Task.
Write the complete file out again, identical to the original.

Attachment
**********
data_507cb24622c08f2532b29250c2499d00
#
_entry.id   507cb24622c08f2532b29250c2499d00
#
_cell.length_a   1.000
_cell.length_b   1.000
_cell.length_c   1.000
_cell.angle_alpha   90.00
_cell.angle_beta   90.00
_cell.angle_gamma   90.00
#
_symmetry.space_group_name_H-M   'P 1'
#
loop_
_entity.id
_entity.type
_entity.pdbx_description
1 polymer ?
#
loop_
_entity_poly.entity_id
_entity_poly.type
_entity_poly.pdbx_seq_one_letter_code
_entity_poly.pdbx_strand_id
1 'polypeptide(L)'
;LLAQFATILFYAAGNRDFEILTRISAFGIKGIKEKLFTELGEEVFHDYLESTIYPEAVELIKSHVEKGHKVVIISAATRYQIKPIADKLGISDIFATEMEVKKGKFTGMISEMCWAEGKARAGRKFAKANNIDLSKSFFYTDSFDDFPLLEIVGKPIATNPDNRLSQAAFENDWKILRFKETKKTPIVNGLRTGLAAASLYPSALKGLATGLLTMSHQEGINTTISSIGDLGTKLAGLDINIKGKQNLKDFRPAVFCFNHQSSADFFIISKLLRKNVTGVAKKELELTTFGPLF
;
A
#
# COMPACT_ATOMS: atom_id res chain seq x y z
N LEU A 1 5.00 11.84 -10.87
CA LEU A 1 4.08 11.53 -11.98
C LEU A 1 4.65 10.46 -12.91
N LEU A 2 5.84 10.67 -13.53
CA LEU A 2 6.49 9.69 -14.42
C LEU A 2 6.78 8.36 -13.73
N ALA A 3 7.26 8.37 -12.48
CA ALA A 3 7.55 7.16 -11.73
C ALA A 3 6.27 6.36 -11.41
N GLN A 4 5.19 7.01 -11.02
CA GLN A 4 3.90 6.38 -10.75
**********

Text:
data_507cb24622c08f2532b29250c2499d00
#
_entry.id   507cb24622c08f2532b29250c2499d00
#
_cell.length_a   1.000
_cell.length_b   1.000
_cell.length_c   1.000
_cell.angle_alpha   90.00
_cell.angle_beta   90.00
_cell.angle_gamma   90.00
#
_symmetry.space_group_name_H-M   'P 1'
#
loop_
_entity.id
_entity.type
_entity.pdbx_description
1 polymer ?
#
loop_
_entity_poly.entity_id
_entity_poly.type
_entity_poly.pdbx_seq_one_letter_code
_entity_poly.pdbx_strand_id
1 'polypeptide(L)'
;LLAQFATILFYAAGNRDFEILTRISAFGIKGIKEKLFTELGEEVFHDYLESTIYPEAVELIKSHVEKGHKVVIISAATRYQIKPIADKLGISDIFATEMEVKKGKFTGMISEMCWAEGKARAGRKFAKANNIDLSKSFFYTDSFDDFPLLEIVGKPIATNPDNRLSQAAFENDWKILRFKETKKTPIVNGLRTGLAAASLYPSALKGLATGLLTMSHQEGINTTISSIGDLGTKLAGLDINIKGKQNLKDFRPAVFCFNHQSSADFFIISKLLRKNVTGVAKKELELTTFGPLF
;
A
#
# COMPACT_ATOMS: atom_id res chain seq x y z
N LEU A 1 5.00 11.84 -10.87
CA LEU A 1 4.08 11.53 -11.98
C LEU A 1 4.65 10.46 -12.91
N LEU A 2 5.84 10.67 -13.53
CA LEU A 2 6.49 9.69 -14.42
C LEU A 2 6.78 8.36 -13.73
N ALA A 3 7.26 8.37 -12.48
CA ALA A 3 7.55 7.16 -11.73
C ALA A 3 6.27 6.36 -11.41
N GLN A 4 5.19 7.01 -11.02
CA GLN A 4 3.90 6.38 -10.75